5 Mitra, D. (2009). The Role of Intermediary Organizations in Sustaining Student Voice Initiatives. Teachers College Record, 111(7), 1834–1870. Retrieved from https://eric.ed.gov/?id=EJ849678.

6 Conner, J.O. (2015, June). Student Voice: A Field Coming of Age. Youth Voice Journal. Retrieved from https://youthvoicejournal.com/2015/08/12/jerusha-o-conner-2015-student-voice-a-field-coming-of-age/.

7 Flutter, J., & Rudduck, J. (2004). Consulting pupils: What's in it for schools? London: Routledge. Retrieved from https://www.researchgate.net/publication/272159575_Consulting_Pupils_What's_in_It_for_Schools.

8 Mager, U., & Nowak, P. (2012). Effects of student participation in decision making at school. A systematic review and synthesis of empirical research. Educational Research Review, 7(1), 38–61. Retrieved from https://eric.ed.gov/?id=EJ955284.

9 Holquist, S. (2019). Student Voice in Education Policy: Understanding student participation in state-level K–12 education policy-making (Doctoral dissertation). Minneapolis, Minnesota: University of Minnesota-Twin Cities. Retrieved from https://conservancy.umn.edu/bitstream/handle/11299/206658/Holquist_umn_0130E_20534.pdf?sequence=1&isAllowed=y.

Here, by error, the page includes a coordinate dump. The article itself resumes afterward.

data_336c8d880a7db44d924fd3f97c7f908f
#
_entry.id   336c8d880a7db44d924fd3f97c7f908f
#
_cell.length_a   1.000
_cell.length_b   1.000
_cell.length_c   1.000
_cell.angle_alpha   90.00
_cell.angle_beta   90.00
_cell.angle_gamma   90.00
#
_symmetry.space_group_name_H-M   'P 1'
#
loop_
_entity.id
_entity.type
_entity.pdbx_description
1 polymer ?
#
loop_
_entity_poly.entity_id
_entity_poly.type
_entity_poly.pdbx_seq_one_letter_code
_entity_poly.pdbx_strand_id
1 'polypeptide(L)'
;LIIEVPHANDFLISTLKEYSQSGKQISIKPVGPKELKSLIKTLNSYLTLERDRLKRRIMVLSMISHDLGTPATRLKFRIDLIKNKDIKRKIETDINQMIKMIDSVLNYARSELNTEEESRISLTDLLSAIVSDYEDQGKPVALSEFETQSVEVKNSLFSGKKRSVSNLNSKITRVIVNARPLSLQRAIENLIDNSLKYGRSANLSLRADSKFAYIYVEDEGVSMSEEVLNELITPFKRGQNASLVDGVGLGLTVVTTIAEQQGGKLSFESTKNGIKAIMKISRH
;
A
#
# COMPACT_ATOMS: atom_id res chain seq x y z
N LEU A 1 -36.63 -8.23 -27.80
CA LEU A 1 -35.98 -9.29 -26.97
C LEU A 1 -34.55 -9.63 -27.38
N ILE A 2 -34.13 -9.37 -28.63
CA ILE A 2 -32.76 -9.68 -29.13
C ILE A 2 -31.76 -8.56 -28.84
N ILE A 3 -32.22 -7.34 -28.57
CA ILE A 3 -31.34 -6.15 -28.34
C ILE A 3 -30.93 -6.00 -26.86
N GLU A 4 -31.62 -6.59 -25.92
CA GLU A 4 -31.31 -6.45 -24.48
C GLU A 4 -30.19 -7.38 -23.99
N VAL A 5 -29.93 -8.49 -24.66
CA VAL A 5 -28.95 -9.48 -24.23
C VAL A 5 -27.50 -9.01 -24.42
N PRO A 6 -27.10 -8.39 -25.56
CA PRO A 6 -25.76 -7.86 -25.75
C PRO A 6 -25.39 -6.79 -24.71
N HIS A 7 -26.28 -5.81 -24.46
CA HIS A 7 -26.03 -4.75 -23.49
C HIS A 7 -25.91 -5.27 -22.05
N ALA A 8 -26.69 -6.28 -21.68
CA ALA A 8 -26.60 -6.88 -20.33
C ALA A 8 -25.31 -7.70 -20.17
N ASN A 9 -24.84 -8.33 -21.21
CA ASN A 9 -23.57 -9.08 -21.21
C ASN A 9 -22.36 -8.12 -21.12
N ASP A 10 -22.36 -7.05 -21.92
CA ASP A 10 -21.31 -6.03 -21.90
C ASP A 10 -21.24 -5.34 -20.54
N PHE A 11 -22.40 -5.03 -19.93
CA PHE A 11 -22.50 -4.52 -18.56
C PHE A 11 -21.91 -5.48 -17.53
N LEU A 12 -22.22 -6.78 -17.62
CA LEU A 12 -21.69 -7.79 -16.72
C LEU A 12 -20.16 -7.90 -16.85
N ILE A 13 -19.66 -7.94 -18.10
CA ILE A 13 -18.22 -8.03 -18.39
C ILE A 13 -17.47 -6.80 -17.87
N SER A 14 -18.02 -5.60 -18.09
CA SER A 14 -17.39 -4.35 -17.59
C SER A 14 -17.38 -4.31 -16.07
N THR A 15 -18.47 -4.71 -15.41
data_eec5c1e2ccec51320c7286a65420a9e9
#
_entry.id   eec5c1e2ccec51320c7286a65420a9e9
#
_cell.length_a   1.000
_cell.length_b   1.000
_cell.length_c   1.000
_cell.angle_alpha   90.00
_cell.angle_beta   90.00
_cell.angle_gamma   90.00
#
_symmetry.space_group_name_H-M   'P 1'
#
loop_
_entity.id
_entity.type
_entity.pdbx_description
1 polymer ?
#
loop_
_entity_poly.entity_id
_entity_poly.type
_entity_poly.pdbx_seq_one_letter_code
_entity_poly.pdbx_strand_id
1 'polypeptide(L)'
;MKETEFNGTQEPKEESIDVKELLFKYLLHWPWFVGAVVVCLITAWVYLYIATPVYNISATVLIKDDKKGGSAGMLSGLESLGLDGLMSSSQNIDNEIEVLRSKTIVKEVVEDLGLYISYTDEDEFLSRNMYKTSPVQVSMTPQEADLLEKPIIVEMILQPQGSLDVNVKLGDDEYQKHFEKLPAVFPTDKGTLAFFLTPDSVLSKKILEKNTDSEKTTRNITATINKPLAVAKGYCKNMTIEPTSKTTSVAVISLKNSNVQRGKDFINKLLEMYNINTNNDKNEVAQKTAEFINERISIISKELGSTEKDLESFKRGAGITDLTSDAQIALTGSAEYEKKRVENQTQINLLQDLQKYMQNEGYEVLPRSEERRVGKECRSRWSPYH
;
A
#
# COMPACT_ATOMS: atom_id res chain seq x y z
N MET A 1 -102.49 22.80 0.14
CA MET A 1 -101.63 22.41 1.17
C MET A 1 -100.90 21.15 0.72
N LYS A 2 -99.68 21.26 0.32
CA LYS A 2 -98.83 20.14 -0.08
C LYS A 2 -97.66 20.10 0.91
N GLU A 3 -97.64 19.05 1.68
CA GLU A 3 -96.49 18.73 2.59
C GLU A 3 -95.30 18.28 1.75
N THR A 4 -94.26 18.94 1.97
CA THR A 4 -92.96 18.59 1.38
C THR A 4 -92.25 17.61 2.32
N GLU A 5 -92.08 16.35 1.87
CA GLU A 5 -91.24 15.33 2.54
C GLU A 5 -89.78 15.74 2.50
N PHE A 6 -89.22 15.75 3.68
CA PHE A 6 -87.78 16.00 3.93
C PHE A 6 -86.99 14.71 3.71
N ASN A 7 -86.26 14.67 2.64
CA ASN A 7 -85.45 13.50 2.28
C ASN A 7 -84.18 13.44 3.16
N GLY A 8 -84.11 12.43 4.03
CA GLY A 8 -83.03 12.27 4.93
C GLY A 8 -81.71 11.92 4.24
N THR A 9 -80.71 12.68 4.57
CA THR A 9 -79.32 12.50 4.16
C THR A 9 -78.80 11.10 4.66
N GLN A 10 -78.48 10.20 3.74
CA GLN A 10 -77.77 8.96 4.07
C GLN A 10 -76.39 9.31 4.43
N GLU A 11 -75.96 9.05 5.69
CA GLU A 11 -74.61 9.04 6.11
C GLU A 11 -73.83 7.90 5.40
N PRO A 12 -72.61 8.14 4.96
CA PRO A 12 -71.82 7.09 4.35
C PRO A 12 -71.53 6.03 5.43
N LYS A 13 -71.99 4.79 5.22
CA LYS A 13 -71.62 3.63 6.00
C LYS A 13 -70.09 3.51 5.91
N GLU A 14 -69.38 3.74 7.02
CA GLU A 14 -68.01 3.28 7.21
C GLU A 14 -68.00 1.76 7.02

10 Mitra, D. L., & Gross, S. J. (2009). Increasing student voice in high school reform: Building partnerships, improving outcomes. Educational Management Administration & Leadership, 37(4), 522–543. Retrieved from https://eric.ed.gov/?id=EJ844677.

11 Hart, R. A. (1992). Children's Participation: From tokenism to citizenship (Rep. No. 4) Florence: UNICEF ICDC. Retrieved from Retrieved from https://ideas.repec.org/p/ucf/inness/inness92-6.html.

12 Holquist, S. (2019). Student Voice in Education Policy: Understanding student participation in state-level K–12 education policy-making (Doctoral dissertation). Minneapolis, Minnesota: University of Minnesota-Twin Cities. Retrieved from https://conservancy.umn.edu/bitstream/handle/11299/206658/Holquist_umn_0130E_20534.pdf?sequence=1&isAllowed=y.

13 Mitra, D. L., & Gross, S. J. (2009). Increasing student voice in high school reform: Building partnerships, improving outcomes. Educational Management Administration & Leadership, 37(4), 522–543. Retrieved from https://eric.ed.gov/?id=EJ844677.

14 Conner, J. O. (2015). Student Voice: A Field Coming of Age. Youth Voice Journal. Retrieved from https://youthvoicejournal.com/2015/08/12/jerusha-o-conner-2015-student-voice-a-field-coming-of-age/.